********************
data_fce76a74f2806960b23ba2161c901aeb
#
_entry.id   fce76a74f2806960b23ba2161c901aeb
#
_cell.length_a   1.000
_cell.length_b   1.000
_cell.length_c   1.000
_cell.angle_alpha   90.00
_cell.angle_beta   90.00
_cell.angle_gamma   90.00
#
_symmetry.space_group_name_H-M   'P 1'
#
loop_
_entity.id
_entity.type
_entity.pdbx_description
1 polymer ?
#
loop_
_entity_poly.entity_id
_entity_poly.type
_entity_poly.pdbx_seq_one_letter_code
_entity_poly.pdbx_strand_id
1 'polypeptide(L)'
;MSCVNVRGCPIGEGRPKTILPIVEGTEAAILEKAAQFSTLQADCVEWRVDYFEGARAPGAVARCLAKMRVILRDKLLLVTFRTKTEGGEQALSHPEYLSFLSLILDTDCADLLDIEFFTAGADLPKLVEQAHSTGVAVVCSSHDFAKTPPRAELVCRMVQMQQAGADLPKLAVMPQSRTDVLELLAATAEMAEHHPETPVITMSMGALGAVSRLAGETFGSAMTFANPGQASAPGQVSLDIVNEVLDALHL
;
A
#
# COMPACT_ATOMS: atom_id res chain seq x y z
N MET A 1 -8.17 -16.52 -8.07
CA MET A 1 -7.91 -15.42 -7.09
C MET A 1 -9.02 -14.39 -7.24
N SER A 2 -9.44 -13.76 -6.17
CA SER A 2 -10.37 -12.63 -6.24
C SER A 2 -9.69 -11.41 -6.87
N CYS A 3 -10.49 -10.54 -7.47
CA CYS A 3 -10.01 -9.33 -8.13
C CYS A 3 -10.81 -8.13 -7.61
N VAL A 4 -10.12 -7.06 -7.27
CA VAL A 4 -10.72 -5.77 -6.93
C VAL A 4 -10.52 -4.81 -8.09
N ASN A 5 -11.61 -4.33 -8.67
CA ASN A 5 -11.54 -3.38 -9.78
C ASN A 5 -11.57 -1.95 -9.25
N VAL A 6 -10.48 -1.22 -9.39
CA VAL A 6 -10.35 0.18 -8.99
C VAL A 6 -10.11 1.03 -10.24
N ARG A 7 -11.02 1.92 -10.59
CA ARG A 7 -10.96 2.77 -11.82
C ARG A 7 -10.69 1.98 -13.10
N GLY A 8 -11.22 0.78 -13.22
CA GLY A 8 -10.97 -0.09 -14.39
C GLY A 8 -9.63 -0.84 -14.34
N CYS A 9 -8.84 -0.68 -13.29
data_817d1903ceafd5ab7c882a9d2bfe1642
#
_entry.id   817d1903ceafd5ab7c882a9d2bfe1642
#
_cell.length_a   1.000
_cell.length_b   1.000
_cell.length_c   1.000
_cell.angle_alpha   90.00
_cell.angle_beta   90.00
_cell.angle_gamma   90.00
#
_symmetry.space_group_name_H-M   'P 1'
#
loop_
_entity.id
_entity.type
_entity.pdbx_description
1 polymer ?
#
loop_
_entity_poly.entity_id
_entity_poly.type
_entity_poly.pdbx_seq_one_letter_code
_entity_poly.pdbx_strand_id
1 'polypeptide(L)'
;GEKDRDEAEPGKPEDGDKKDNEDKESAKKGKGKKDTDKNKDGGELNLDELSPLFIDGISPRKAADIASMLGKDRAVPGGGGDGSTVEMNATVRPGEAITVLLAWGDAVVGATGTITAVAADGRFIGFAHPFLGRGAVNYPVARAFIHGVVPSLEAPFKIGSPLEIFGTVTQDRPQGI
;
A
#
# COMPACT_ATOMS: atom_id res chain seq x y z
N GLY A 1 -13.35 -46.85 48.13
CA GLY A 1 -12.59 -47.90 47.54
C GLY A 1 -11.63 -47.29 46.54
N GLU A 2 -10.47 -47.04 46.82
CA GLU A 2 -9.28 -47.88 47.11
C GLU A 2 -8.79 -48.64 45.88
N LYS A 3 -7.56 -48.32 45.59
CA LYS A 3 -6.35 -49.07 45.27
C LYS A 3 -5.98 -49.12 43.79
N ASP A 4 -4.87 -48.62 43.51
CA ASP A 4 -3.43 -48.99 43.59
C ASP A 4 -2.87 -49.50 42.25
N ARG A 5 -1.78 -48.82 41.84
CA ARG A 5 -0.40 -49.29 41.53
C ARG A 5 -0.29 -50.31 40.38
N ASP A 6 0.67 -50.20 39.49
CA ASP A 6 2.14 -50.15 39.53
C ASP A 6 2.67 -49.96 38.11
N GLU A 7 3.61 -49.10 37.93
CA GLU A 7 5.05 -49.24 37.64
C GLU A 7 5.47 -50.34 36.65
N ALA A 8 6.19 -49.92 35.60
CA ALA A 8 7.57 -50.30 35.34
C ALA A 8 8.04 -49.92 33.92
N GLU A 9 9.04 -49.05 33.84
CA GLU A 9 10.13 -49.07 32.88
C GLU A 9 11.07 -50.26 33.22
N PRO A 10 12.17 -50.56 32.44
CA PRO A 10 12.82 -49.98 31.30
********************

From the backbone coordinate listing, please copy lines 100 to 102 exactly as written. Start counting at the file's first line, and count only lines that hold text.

C ARG A 5 -0.29 -50.31 40.38
N ASP A 6 0.67 -50.20 39.49
CA ASP A 6 2.14 -50.15 39.53